What can be taught in school classrooms has become a hot topic of debate throughout the United States. In Florida, that dispute drew national attention after the state’s Department of Education rejected the College Board’s newest Advanced Placement (AP) course, AP African American Studies.
The College Board’s AP website says the class “is designed to offer high school students an evidence-based introduction to African American studies. The interdisciplinary course reaches into a variety of fields—literature, the arts and humanities, political science, geography, and science—to explore the vital contributions and experiences of African Americans.” This class is currently being piloted at 60 schools throughout America.
Florida’s Commissioner for Education Manny Diaz, Jr. (he/him) tweeted about the class on January 20th, saying “We do not accept woke indoctrination masquerading as education.” An infographic outlaying the states concerns reads, in part: “Intersectionality is foundational to CRT (Critical Race Theory), and ranks people based on their race, wealth, gender, and sexual orientation.”
Bryan Griffin (he/him), the Florida governor’s press secretary, stated, “As submitted, the course is a vehicle for a political agenda and leaves large, ambiguous gaps that can be filled with additional ideological material, which we will not allow.”
Most of the reaction to the course curriculum was based on a draft that has since been updated. The new draft shows changes that do away with many of the concerns raised in Florida. NPR reports that intersectionality, Black feminist literature, and Black Queer Studies were removed from the course framework. David Coleman (he/him), head of The College Board, told The New York Times, “At the College Board, we can’t look to statements of political leaders.” He said the changes were caused by “the input of professors” and “longstanding A.P. [sic] principles.”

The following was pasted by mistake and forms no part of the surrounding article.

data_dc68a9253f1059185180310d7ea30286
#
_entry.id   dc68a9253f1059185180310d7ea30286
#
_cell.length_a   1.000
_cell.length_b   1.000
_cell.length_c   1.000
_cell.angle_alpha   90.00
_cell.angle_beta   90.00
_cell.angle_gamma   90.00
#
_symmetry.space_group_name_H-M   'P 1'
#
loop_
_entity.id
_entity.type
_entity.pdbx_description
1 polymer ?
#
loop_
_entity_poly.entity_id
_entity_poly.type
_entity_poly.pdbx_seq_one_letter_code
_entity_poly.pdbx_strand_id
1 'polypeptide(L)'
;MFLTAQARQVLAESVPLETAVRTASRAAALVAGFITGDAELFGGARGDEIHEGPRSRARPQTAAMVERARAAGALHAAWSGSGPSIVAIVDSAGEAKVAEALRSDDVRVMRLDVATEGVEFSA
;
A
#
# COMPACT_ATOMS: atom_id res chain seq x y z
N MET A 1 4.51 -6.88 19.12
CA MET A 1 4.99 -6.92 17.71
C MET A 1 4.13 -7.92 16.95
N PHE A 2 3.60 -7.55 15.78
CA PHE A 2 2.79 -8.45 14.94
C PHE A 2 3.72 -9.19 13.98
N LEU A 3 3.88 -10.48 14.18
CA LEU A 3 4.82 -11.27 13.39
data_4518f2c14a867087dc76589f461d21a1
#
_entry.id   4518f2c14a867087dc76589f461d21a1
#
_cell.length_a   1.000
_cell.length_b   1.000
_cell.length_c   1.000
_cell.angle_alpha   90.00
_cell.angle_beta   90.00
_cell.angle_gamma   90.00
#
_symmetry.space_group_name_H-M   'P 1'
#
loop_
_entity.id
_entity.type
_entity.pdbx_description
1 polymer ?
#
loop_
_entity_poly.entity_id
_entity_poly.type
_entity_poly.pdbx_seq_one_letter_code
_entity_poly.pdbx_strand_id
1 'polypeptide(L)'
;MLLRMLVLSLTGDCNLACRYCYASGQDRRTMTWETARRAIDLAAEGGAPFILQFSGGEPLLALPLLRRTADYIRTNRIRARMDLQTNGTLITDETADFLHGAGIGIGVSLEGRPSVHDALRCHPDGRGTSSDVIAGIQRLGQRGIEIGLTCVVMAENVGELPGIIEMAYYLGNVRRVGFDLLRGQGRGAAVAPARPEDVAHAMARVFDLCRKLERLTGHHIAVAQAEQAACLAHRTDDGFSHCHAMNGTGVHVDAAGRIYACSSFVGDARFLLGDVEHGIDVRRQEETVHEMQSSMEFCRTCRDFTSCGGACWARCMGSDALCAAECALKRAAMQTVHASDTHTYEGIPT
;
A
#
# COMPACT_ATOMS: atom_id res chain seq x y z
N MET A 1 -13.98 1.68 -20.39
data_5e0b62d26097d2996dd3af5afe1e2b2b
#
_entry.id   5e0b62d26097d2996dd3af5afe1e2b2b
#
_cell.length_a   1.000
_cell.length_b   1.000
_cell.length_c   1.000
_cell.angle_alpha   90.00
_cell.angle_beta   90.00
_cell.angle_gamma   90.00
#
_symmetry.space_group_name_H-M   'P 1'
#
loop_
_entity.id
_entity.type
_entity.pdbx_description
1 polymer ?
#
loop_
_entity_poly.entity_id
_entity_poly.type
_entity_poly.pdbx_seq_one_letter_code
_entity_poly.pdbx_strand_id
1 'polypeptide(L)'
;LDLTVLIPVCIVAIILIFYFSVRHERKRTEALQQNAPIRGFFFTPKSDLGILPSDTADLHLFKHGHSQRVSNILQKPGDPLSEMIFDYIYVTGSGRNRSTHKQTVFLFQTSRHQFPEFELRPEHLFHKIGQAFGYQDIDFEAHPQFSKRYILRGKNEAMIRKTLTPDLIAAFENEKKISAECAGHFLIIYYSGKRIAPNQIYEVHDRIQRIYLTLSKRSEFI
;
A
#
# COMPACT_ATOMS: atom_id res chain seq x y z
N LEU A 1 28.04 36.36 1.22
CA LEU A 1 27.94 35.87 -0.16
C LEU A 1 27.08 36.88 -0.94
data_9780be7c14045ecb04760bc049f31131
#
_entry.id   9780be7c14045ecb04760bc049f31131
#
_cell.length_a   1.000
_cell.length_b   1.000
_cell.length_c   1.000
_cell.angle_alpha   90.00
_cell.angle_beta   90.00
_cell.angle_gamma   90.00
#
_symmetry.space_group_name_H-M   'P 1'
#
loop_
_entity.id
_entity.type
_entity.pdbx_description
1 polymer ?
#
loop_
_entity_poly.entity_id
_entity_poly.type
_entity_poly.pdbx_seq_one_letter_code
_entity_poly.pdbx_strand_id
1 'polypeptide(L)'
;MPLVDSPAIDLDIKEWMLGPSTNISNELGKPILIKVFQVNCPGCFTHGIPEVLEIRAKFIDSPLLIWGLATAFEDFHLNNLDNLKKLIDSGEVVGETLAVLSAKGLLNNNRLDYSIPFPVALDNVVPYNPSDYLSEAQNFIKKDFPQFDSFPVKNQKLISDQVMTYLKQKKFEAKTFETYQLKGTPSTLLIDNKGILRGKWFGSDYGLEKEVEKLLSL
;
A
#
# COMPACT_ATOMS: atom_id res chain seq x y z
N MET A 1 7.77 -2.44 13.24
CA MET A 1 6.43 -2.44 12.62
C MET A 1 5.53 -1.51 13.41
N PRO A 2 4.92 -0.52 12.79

On February 11th, the College Board released a statement apologizing for delaying its response to the controversy. “Our failure to raise our voice betrayed Black scholars everywhere and those who have long toiled to build this remarkable field,” it said. It denied that changes were made in response to pressure by the Floridian government, stating that adjustments were made beforehand and calling the accusation “a false and politically motivated charge.”
At a press conference on Monday, Florida Governor Ron DeSantis (he/him) signaled that he may be willing to split from the College Board. The Miami Herald reported his remark that “there are probably other vendors who may be able to do that job as good or maybe even a lot better.”